The head of U.S. Cyber Command is trying to push offensive cyber warfare down to the “operational tactical level” in the next five to 10 years.

“Offensive cyber, in some ways, is treated almost like nuclear weapons in the sense that their application outside a defined area of hostilities is controlled at the chief executive level and is not delegated down,” Navy Adm. Mike Rogers said. “We should be integrating this into the strike group and the amphibious expeditionary side. We should view this as another tool kit that’s available to a commander as the commander is coming up with a broad scheme of maneuver to achieve a desired outcome or end state.” US cybercommand

Rogers, who spoke at the West 2017 naval conference in San Diego, said the obstacle to such a shift is not a“concern about the handling of “super-secret stuff.”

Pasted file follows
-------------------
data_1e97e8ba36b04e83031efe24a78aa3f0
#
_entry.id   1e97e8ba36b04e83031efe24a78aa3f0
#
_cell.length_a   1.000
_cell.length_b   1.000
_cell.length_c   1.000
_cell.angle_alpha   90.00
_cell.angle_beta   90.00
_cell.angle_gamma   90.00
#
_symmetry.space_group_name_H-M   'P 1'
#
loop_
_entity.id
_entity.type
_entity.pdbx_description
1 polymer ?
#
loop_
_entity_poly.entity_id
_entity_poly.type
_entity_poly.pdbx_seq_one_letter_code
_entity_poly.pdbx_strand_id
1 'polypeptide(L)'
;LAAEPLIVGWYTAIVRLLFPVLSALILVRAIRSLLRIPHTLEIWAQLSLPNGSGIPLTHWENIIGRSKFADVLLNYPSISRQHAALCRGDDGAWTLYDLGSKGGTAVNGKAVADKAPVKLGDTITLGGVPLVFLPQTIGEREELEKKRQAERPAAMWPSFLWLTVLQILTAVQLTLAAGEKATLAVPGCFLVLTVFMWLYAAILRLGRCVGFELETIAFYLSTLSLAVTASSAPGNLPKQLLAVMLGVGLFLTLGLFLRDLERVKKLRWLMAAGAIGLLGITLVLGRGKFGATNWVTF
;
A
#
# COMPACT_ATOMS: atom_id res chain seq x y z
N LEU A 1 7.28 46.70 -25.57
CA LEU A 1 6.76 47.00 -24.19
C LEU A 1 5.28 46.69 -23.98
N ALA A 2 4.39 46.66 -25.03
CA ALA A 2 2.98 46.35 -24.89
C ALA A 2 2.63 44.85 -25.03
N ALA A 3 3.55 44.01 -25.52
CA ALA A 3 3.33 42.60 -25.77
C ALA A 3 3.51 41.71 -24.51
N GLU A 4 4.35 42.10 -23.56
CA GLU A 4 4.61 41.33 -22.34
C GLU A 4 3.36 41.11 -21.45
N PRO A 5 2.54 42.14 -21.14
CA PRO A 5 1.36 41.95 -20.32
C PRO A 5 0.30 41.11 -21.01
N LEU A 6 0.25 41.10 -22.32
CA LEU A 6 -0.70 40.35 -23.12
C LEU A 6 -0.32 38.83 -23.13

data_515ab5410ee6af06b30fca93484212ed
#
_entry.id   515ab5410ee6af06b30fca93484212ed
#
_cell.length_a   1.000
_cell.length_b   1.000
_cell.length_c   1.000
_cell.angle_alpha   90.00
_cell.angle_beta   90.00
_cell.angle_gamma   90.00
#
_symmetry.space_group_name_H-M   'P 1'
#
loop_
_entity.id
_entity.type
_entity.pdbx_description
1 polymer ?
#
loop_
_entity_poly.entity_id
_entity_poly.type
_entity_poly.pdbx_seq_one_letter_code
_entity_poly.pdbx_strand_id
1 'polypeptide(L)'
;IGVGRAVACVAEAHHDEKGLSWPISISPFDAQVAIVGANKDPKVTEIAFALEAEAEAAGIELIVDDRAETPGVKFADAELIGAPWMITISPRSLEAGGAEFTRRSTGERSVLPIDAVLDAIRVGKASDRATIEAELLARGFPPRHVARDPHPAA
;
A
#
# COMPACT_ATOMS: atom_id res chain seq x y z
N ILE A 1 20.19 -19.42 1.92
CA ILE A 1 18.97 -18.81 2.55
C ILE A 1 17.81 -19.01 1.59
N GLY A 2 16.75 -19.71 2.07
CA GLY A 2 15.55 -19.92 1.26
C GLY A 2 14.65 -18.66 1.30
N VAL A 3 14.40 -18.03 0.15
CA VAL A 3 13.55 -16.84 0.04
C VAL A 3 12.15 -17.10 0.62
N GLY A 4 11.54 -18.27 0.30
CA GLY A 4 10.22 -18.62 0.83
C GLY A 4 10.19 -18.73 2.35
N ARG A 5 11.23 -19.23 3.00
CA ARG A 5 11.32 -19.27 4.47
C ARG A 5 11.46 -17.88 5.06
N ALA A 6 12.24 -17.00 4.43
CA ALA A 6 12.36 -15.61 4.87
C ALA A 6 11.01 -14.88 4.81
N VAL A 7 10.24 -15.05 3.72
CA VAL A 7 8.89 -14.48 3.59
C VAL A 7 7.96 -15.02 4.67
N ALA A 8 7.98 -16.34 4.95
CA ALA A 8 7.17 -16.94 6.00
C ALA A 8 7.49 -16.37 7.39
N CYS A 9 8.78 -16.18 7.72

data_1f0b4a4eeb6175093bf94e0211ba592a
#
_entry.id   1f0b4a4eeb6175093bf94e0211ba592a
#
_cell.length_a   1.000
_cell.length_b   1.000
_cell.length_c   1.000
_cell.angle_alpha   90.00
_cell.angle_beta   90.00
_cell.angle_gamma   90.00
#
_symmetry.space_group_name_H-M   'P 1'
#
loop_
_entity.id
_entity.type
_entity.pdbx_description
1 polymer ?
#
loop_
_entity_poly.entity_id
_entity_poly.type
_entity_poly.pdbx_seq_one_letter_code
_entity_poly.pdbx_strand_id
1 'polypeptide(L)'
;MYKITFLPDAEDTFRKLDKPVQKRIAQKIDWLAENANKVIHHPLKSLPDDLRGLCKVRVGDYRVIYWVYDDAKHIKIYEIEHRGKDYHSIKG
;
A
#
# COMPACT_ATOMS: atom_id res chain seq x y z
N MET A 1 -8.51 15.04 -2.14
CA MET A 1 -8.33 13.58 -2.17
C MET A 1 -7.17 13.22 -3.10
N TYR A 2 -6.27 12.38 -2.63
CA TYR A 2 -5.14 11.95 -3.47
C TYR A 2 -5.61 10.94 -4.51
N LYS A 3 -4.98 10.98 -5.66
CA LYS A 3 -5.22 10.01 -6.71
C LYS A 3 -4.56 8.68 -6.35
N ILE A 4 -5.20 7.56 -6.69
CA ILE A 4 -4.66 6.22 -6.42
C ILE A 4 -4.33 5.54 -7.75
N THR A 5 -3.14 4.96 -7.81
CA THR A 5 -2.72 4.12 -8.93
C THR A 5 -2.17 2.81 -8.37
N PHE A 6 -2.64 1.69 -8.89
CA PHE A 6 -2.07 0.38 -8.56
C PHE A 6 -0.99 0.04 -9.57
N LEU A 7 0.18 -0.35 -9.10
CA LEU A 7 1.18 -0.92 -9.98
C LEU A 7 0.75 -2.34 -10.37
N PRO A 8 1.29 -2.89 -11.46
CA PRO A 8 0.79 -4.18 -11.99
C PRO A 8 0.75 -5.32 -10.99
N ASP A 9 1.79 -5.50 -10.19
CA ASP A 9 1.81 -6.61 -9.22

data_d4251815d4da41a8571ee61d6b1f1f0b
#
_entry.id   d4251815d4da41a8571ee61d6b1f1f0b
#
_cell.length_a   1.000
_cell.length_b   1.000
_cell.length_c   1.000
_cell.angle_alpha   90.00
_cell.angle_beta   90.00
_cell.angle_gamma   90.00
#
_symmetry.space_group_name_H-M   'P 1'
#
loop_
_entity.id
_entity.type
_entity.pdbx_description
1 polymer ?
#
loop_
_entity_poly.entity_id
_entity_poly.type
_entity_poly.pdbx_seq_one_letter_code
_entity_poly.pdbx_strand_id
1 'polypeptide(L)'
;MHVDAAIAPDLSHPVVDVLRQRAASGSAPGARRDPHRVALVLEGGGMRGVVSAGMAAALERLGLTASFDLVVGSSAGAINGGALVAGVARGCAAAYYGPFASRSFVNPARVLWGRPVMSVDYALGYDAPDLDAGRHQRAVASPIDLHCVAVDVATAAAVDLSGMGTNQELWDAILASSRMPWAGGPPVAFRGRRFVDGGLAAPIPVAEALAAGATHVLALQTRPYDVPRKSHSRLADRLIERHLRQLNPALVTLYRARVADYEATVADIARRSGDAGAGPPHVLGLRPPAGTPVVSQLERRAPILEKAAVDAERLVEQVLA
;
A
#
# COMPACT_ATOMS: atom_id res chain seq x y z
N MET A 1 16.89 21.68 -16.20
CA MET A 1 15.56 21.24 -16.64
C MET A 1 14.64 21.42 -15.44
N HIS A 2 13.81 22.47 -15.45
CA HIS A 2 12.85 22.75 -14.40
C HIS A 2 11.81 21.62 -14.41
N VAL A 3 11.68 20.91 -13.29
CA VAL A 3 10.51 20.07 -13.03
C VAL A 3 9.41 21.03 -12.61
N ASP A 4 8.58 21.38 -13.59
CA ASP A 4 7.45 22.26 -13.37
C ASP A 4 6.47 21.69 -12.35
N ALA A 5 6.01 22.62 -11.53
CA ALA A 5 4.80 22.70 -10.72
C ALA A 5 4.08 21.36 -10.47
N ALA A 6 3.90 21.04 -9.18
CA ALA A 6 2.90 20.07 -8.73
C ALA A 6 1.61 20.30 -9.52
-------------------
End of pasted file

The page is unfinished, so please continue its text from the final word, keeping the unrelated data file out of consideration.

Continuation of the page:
“It’s more can you get the authority, can you get the rules of engagement right that would allow you to actually employ it,” he said. “Just as we have come up with a series of processes, controls and oversight” for the use of kinetic force to ensure “we address the strategic impact with tactical application, I think that we can do the exact same thing over time with cyber.”

In the next five to 10 years, Rogers also wants to change how his organization allocates its capabilities, which are high demand and low quantity like intelligence, surveillance and reconnaissance (ISR) assets. His command’s cyber teams are currently aligned with specific combatant commands, services and functions, an arrangement he aims to alter.

“The reality of not having enough means we have got to treat this just like we do ISR,” Rogers said. Cyber would be allotted “based on a risk and a prioritization model, not, ‘hey, we have locked everything down, these belong to this organization, these belong to that organization and, oh well, you’re on your own.’ That’s something … we’ll be working on the next year, and I’ve teed up some ideas to the leadership.”